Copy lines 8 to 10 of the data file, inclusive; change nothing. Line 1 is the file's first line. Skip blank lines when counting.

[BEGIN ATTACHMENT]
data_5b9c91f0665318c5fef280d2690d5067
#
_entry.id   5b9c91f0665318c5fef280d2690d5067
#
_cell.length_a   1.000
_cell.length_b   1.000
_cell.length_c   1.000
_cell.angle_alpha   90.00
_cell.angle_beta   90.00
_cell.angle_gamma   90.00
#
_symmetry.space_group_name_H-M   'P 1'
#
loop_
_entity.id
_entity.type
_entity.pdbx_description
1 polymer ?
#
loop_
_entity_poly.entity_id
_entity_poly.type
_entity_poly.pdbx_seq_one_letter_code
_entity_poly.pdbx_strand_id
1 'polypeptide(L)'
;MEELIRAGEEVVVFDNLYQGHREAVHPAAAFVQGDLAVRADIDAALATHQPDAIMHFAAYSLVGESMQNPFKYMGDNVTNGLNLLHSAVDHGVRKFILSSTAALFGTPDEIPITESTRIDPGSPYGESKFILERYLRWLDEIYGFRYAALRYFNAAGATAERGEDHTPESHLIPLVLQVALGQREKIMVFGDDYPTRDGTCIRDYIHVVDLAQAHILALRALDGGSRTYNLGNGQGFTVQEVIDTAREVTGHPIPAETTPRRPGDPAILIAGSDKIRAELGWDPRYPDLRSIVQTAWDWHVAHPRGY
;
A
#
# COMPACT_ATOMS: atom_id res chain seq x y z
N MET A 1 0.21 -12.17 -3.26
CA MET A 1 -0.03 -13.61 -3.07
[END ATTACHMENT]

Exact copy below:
_cell.angle_alpha   90.00
_cell.angle_beta   90.00
_cell.angle_gamma   90.00